Yes, I just have the dexcom and pacemaker... good to know, thanks for your response!

Comment by Margaret on April 28, 2012 at 5:43pm

Hi Katie,
I have a gastric pacemaker and a Dexcom and also am on the Omnipod pump. I don't have any problems with interference with the Dexcom CGM device. If you are also using a pump though, I heard that you need to have the Dexcom and pump at least 3 inches apart from each other to avoid interference with those 2 devices. If you just have the Dexcom and the gastric pacemaker, it should not be a problem as far as I know.

Comment by Katie on April 25, 2012 at 12:11pm

Does anyone here have a GES (or gastric pacemaker) and a dexcom cgm? I got my GES last November and just went back on the dexcom last night. Is there any interference I should be aware of? I'm getting a lot of error messages and wondering if there is anything I should be aware of... thanks!!

Comment by Natalie ._c- on March 18, 2012 at 1:18pm

I have NOT been diagnosed with gastroparesis, but have, for the last 6-8 months been experiencing symptoms that have some commonality with gastroparesis, so I thought I'd stick my nose in here. I have NO problems with liquids, but if I eat a large meal, I feel full for 12-16 hours after eating, and last time, a couple of days ago, I was nauseated as well. I belch up vile, vomitous flavors, although I have never actually vomited because of it, and my BG starts out low, and then rises about 3 hours after I eat, and if I take insulin, it goes down somewhat, but rises again after 3 hours, and this goes on all night long. I can't lie down while my stomach is full, because I have horrible reflux. So I thought I'd lurk around here, in order to see if I could find out hints to relieve the symptoms.

And, Gerri, I DID try ginger tea (had lemon in it as well, but that was all I could find), and it DID settle my stomach.

So, anyway, I might lurk, or I might ask questions, but thanks for being here!

Comment by Jen on November 6, 2011 at 9:23am
I haven't been dx with gastroparesis, but can someone explain what it is? I seem to have stomach issues like nausea, belching, feeling full even when I haven't eaten anything, and also weird blood sugars. For example, waking up with a sugar in the 300's! Right before bed I checked my sugar and it was 105. An hour and half before bed I had a little bit of cottage cheese and some no sugar added mixed fruit. About 11 carbs for 1/2 a cup.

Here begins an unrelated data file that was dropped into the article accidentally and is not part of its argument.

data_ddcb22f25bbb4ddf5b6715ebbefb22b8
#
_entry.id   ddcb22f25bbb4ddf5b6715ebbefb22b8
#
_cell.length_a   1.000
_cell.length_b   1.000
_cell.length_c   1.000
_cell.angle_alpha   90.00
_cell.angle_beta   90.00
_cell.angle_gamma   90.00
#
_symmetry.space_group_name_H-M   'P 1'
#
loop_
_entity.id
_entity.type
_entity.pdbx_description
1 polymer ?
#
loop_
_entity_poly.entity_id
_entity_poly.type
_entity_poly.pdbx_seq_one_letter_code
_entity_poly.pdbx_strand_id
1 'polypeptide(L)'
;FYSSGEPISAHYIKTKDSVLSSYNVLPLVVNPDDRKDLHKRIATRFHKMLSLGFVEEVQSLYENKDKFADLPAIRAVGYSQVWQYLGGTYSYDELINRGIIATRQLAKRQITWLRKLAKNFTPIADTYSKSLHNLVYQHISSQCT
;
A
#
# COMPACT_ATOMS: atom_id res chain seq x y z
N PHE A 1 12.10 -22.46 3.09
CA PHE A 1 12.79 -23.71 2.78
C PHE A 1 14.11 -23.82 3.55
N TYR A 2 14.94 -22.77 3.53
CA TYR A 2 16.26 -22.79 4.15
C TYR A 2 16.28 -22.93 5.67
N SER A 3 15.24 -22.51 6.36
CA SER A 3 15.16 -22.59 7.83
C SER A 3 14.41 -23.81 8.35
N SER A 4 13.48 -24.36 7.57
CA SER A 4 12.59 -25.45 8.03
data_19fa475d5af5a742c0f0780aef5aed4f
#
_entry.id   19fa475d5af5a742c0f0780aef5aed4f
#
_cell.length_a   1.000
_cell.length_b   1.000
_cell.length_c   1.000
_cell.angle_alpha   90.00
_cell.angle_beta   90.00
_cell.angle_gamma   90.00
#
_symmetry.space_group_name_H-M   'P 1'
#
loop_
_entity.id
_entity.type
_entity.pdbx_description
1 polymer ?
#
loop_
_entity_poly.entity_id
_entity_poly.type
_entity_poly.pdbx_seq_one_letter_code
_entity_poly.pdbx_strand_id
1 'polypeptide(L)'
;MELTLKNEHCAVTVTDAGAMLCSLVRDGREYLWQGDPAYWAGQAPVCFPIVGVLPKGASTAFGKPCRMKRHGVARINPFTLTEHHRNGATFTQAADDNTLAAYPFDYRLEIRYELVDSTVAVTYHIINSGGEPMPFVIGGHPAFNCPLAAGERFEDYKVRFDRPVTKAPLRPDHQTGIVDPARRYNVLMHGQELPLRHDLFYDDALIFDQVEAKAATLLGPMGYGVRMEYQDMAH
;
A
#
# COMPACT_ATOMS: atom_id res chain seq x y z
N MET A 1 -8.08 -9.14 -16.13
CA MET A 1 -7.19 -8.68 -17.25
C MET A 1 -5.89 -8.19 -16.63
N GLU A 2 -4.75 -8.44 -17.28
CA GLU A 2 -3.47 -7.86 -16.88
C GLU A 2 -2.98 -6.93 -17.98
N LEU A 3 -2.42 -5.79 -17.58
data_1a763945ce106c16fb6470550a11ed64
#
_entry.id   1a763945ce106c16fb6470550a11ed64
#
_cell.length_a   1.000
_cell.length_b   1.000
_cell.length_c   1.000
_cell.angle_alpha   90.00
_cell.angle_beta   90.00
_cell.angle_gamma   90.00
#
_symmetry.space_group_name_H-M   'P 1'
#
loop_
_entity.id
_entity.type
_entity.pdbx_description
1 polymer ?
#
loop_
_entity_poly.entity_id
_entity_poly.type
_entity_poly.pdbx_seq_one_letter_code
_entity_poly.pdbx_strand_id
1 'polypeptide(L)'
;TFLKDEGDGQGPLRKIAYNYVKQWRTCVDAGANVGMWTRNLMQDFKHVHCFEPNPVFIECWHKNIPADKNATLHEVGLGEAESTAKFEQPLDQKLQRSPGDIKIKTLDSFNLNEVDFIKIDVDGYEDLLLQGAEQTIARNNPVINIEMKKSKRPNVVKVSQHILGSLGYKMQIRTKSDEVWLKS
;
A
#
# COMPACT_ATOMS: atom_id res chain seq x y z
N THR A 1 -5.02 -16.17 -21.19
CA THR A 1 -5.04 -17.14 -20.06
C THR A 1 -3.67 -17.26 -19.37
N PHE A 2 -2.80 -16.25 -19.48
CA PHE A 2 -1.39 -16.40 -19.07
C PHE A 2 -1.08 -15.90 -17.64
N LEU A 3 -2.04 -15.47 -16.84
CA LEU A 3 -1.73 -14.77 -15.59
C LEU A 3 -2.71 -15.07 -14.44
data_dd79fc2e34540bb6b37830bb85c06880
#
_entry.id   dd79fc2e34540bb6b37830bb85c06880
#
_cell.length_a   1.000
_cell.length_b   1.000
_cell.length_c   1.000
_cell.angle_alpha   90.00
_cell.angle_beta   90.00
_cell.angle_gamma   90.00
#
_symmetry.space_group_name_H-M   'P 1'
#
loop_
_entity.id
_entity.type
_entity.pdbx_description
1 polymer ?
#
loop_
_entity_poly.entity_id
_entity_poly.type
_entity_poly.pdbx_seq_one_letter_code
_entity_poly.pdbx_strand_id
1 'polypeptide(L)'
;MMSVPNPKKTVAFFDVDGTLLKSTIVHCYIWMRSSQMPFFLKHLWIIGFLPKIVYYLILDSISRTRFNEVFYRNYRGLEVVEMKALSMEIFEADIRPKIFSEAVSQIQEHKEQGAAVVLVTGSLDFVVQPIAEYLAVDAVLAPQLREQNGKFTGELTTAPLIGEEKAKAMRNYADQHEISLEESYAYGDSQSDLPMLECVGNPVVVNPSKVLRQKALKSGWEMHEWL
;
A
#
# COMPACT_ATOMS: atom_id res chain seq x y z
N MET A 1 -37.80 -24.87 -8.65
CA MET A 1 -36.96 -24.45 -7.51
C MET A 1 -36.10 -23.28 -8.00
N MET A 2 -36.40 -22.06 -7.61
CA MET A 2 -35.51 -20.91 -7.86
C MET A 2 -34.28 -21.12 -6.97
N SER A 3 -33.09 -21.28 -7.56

Comment by Marcia Skidmore on October 20, 2011 at 5:24pm
Question. I have very unpredictable BS because I have very unpredictable digestion. That's a given - DUH. Has anyone tried the dogs that detect lows? I've been wondering if there is something better than testing every time I turn around. Is it worth a look at? Any successes?
Comment by Michelle Forsman on October 20, 2011 at 2:48pm
Kelly, I have never bolused for proteins and fats in my 17 years of pumping. This is the first I have heard of it. I would definitely have more insulin reactions if I added any more insulin in my meal boluses. Has the ADA changed to that recommendation as well? I have always just bolused for carb minus fiber allowance.

I, too, have autonomic neuropathy. That's what diabetic gastroparesis is unless they have changed that in very recent years. Having my BG goal at 120 and running 6.0-6.4 a1C's does not inflame my gastroparesis. But trying to keep it around 120 does allow me more time until it drops into the critical levels. Since I check my blood sugar 10 times a day minimum, that 120 level gives me more opportunity to catch the drop with a regular glucose check. I guess I don't have complete hypo unawareness. I just don't get any symptoms until I am in my low 20's. If I kept my BGs around 80 with a1C's in the 5's, I would have to check hourly.